Ron Stefanski wanted nothing more to do with Detroit in 1991, the year his 85-year-old grandmother was brutally beaten and slain in her east-side home by a 14-year-old dropout.
“I completely bailed on the city. I didn’t come down to sporting events,” Stefanski said.
Twenty-five years later, he’s back, mending deep but fading personal wounds by pitching an online program aimed at adults who didn’t finish high school. In Detroit, that’s about a quarter of the city’s residents who are 25 and older.
“That’s what we need to change,” Stefanski said. “That means … 80,000 people that can be in a better employment situation if they had a high school diploma.”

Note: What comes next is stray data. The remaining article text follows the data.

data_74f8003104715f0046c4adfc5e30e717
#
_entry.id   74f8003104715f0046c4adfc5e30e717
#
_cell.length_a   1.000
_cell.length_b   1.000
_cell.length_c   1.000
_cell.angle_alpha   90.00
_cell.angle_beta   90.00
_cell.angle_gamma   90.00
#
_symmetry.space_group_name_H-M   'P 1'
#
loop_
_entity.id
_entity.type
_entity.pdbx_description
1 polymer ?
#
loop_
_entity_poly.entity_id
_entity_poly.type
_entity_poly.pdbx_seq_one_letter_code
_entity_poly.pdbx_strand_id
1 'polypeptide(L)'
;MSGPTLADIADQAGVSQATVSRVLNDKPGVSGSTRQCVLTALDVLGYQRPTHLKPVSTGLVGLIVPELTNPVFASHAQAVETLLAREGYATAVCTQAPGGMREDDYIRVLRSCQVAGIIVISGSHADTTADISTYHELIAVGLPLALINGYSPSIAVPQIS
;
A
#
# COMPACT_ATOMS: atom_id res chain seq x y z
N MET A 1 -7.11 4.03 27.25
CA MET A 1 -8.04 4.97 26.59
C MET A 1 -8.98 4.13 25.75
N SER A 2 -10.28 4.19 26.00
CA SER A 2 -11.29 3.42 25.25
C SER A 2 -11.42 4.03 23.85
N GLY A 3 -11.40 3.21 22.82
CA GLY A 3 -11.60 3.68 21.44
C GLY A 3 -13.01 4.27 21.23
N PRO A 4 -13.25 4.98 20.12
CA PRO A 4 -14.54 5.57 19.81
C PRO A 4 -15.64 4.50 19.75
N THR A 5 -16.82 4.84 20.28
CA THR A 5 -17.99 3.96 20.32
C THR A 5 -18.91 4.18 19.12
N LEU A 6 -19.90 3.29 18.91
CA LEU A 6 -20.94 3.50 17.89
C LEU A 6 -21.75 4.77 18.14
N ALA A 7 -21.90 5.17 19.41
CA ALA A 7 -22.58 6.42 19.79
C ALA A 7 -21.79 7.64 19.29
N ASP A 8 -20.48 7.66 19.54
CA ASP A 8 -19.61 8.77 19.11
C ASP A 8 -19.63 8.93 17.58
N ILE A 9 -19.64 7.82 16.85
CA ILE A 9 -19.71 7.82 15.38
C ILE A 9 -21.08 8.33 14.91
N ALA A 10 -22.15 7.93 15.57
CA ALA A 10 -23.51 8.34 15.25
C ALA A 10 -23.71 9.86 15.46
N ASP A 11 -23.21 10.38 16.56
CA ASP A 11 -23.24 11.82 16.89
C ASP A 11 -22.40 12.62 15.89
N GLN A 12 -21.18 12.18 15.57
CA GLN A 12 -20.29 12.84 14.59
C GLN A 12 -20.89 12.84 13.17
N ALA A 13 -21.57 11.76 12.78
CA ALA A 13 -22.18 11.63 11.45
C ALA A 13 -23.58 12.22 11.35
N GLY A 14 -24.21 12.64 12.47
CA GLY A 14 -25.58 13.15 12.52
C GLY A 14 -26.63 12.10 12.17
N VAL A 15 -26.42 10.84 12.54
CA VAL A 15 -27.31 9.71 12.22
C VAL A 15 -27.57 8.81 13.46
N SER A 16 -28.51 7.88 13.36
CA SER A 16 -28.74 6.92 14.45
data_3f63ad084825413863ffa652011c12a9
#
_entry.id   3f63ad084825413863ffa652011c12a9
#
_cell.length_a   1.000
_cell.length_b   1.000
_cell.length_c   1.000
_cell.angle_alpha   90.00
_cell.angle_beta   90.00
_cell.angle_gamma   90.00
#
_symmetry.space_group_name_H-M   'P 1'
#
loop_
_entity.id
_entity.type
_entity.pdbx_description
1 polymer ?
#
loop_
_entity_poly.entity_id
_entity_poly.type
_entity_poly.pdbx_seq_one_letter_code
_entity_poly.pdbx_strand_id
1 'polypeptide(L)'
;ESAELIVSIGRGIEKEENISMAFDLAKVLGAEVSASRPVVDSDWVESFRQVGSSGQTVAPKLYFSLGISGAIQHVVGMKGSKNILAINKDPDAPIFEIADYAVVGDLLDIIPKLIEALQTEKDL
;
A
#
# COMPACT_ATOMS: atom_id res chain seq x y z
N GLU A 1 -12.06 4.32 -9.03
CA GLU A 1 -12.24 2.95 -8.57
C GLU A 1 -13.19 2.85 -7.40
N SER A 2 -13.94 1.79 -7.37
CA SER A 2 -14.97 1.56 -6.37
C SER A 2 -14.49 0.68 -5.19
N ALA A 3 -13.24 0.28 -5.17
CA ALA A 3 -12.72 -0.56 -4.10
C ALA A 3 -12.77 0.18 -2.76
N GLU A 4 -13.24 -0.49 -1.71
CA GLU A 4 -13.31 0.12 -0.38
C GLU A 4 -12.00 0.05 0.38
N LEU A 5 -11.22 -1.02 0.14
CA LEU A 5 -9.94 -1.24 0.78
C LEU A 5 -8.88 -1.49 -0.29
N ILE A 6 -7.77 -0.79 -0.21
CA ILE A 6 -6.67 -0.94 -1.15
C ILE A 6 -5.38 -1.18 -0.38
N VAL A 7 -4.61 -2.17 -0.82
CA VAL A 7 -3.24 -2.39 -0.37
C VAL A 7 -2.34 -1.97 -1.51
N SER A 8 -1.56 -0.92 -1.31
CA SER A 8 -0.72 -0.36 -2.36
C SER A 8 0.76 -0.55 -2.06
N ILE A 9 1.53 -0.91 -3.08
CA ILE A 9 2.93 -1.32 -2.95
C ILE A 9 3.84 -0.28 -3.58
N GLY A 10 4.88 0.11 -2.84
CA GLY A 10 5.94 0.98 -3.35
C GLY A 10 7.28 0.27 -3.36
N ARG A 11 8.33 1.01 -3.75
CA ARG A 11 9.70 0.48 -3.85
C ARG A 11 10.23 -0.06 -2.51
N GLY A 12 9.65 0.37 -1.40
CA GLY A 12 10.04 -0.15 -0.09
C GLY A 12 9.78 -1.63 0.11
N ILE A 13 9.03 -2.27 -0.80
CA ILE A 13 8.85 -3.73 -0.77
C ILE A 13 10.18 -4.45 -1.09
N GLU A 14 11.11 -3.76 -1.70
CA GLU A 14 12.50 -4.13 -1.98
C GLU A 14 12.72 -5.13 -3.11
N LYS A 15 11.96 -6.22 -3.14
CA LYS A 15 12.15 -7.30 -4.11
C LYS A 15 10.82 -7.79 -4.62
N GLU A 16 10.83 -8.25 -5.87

The program, called Detroit Collective Impact-Pathway to Education & Work, is a way for teens and adults to earn career credentials and accredited diplomas and takes a year to 18 months to complete. It was recognized in June by former President Bill Clinton and his Clinton Global Initiative, which brings together business, philanthropic, nonprofit and government leaders to develop solutions encouraging economic growth.
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